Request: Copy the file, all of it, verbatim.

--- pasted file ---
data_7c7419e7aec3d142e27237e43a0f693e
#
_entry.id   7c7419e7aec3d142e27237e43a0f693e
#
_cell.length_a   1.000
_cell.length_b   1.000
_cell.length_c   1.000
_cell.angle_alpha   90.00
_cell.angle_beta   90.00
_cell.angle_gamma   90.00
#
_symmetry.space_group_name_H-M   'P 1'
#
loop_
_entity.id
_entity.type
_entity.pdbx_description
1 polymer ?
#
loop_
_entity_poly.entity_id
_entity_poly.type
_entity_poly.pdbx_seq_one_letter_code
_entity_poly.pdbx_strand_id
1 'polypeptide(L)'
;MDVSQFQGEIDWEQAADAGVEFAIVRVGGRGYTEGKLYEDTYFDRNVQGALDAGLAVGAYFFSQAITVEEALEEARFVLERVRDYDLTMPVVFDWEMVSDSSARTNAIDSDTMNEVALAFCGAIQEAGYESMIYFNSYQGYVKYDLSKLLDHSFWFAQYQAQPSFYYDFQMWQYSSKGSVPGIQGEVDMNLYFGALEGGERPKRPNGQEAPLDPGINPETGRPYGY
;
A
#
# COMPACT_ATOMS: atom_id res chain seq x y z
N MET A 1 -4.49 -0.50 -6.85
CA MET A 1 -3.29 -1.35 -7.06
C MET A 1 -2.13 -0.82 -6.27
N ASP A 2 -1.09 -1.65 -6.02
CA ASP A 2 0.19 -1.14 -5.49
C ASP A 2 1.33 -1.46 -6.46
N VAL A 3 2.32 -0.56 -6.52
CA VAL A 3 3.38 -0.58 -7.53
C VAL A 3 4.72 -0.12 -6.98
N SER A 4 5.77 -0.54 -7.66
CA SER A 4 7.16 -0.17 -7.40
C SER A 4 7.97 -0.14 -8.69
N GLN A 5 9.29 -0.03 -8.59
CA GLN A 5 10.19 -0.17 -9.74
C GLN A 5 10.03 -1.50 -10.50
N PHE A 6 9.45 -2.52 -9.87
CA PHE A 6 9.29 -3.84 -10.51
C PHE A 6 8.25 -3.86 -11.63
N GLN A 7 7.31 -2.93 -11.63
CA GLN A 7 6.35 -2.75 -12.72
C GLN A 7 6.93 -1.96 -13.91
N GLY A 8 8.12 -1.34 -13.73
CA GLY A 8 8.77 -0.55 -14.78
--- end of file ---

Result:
data_7c7419e7aec3d142e27237e43a0f693e
#
_entry.id   7c7419e7aec3d142e27237e43a0f693e
#
_cell.length_a   1.000
_cell.length_b   1.000
_cell.length_c   1.000
_cell.angle_alpha   90.00
_cell.angle_beta   90.00
_cell.angle_gamma   90.00
#
_symmetry.space_group_name_H-M   'P 1'
#
loop_
_entity.id
_entity.type
_entity.pdbx_description
1 polymer ?
#
loop_
_entity_poly.entity_id
_entity_poly.type
_entity_poly.pdbx_seq_one_letter_code
_entity_poly.pdbx_strand_id
1 'polypeptide(L)'
;MDVSQFQGEIDWEQAADAGVEFAIVRVGGRGYTEGKLYEDTYFDRNVQGALDAGLAVGAYFFSQAITVEEALEEARFVLERVRDYDLTMPVVFDWEMVSDSSARTNAIDSDTMNEVALAFCGAIQEAGYESMIYFNSYQGYVKYDLSKLLDHSFWFAQYQAQPSFYYDFQMWQYSSKGSVPGIQGEVDMNLYFGALEGGERPKRPNGQEAPLDPGINPETGRPYGY
;
A
#
# COMPACT_ATOMS: atom_id res chain seq x y z
N MET A 1 -4.49 -0.50 -6.85
CA MET A 1 -3.29 -1.35 -7.06
C MET A 1 -2.13 -0.82 -6.27
N ASP A 2 -1.09 -1.65 -6.02
CA ASP A 2 0.19 -1.14 -5.49
C ASP A 2 1.33 -1.46 -6.46
N VAL A 3 2.32 -0.56 -6.52
CA VAL A 3 3.38 -0.58 -7.53
C VAL A 3 4.72 -0.12 -6.98
N SER A 4 5.77 -0.54 -7.66
CA SER A 4 7.16 -0.17 -7.40
C SER A 4 7.97 -0.14 -8.69
N GLN A 5 9.29 -0.03 -8.59
CA GLN A 5 10.19 -0.17 -9.74
C GLN A 5 10.03 -1.50 -10.50
N PHE A 6 9.45 -2.52 -9.87
CA PHE A 6 9.29 -3.84 -10.51
C PHE A 6 8.25 -3.86 -11.63
N GLN A 7 7.31 -2.93 -11.63
CA GLN A 7 6.35 -2.75 -12.72
C GLN A 7 6.93 -1.96 -13.91
N GLY A 8 8.12 -1.34 -13.73
CA GLY A 8 8.77 -0.55 -14.78